After four years of successfully staging annual Ancestral Health Symposiums, we regretfully announce that AHS15 will not be held. We were looking forward to it so much that we began planning for it before AHS14 took place, but despite our jump on the process, we hit several speedbumps along the way that eventually contributed to the event not coming together.
Apparently, they’re looking to ramp up their Journal of Evolution and Health which, frankly, with a single published issue in 2013 is a journal in name only.
I can’t say I’m surprised and moreover, I’ll be surprised if this isn’t really the prelude to the eventual end. Having an ancestral health symposium is a decent idea and I thought AHS11, the inaugural, was really great. I still recall Stephan Guyenet commenting “this is like being in the Internet.”
I also attended AHS12 at Harvard and am particularly proud of my presentaton at that event. It turns out I came within a “cunt hair” of being disinvited. I can’t divulge the source, but long after those events, someone forwarded the entire email thread between those board or committee members charged with the decision (I’d called some women, including Melissa McEwan, a very bad word on Twitter). Ironically, it was Seth Roberts and Melissa McEwan herself who intervened to keep me on the schedule.
That knowledge gave me a bit of added perspective on why, after this post slamming comments by an AHS12 volunteer, McEwan launched a Tumblr campaign against me.
I did not attend the last two symposiums, nor did I submit a proposal for a presentation. Many reasons, but I guess primarily, it comes down to my observation that it was increasingly becoming a giant exercise in lots of confirmation bias, or, simply a get-together where the same speakers, year after year, offer up essentially the same general narrative.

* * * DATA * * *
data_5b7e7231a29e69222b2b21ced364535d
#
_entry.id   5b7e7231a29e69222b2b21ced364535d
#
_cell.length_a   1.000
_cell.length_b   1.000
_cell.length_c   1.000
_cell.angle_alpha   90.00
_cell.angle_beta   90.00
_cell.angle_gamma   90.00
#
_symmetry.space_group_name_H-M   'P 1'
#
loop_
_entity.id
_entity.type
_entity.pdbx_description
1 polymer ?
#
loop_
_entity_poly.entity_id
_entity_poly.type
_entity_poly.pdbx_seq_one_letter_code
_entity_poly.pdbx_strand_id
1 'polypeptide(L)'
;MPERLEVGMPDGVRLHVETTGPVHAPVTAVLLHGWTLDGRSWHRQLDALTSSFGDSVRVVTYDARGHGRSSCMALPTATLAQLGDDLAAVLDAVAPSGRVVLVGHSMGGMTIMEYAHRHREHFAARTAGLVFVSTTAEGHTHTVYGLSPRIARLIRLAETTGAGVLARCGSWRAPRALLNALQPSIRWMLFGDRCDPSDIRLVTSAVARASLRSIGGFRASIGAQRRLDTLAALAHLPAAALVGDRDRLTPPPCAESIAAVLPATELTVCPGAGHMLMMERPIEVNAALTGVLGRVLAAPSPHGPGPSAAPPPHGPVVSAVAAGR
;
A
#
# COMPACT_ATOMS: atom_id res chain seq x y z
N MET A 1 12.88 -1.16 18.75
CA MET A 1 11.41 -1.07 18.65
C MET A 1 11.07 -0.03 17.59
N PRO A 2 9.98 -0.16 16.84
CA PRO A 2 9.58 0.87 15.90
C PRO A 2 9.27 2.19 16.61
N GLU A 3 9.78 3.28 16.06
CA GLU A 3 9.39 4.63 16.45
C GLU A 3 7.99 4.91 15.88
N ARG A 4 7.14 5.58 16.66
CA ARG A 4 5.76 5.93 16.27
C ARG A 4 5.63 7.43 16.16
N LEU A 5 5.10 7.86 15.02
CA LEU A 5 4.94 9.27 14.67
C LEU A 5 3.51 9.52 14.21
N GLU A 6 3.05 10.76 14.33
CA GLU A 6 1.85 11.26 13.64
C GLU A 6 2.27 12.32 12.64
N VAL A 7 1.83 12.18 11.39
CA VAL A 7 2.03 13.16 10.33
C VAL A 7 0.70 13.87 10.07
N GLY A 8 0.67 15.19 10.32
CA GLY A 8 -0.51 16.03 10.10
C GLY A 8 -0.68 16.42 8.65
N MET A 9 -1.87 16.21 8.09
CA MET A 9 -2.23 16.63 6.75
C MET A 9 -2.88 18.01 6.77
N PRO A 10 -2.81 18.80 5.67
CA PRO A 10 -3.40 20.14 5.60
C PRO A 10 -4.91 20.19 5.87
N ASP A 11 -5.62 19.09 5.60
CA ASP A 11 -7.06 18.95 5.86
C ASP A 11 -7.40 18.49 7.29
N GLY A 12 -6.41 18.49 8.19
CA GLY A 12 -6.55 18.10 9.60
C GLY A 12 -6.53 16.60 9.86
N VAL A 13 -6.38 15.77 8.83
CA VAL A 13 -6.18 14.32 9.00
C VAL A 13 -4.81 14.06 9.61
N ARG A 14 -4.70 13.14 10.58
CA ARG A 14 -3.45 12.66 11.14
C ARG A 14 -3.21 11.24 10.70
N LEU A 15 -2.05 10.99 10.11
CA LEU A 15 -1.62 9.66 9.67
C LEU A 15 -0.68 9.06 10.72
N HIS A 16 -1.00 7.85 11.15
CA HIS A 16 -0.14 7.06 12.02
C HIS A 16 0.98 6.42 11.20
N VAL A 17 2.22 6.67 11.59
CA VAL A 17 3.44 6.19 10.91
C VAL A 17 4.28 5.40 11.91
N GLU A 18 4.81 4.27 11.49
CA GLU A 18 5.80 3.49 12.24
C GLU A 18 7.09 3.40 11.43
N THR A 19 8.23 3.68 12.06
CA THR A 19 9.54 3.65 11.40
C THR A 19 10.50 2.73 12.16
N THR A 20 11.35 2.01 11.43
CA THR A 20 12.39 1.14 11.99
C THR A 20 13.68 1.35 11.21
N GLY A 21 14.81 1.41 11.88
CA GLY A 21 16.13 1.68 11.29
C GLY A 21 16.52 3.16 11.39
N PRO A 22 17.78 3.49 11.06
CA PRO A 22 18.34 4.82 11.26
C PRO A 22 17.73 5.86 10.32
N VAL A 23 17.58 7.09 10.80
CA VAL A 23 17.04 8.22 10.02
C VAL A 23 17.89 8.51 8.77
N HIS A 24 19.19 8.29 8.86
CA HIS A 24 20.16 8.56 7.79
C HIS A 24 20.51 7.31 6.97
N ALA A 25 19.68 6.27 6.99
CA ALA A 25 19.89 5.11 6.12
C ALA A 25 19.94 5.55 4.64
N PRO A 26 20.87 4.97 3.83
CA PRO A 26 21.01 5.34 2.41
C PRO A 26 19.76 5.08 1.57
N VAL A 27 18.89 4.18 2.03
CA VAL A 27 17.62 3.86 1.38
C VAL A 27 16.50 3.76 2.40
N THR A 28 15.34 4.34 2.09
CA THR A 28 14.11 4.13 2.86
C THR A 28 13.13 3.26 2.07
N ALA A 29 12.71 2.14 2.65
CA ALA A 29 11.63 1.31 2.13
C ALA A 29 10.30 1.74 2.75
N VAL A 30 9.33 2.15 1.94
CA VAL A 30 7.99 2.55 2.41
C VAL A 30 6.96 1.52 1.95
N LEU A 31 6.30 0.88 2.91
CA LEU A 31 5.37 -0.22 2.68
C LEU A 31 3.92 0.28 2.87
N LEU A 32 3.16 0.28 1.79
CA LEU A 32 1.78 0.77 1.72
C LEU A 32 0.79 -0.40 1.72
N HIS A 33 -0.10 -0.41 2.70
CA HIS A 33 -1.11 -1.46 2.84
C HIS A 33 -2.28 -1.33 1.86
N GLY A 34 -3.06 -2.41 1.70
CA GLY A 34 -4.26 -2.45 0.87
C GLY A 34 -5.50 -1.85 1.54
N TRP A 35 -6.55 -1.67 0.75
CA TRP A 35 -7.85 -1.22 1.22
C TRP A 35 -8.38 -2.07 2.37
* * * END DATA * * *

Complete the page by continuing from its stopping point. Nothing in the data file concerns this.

At AHS11 there were really no vendor tables I can recall—just the kind souls at Grassland Beef offering up endless free samples of their wares in the form of beef jerky and pemmican. Contrast that with AHS12 were there were a dozen vendor tables—a good percentage of them were for various “Paleo” treats and bars—along with the embarrassing irony of conducting a “safe starch” panel in the other room (hosted by Jimmy Moore) were its tantamount to a potentially taboo subject. Go get your “Paleo” bars, but be very careful not to get taken with the idea that our ancestors ever ate a starch granule.
In retrospect, the iron grip control the LC community in general has exercised over AHS is possibly what’s killing it now. And if that’s the case, justice is served.
I looked closely at the program for AHS14, hoping to see lots of presentations exploring the rapidly burgeoning science on the gut biome. Nope, just a few tokens, the rest largely the same old LC schtick that generally ignores the biome.
In short, the ancestral community has evolved past the Ancestral Health Society. Hopefully, Keith and Michelle Norris will integrate whatever lessons they perceive from this in going forward with their Paleo f(x) Conference. I wish them well and in fact, months ago began hearing whispers that lots of people were seeing more value there.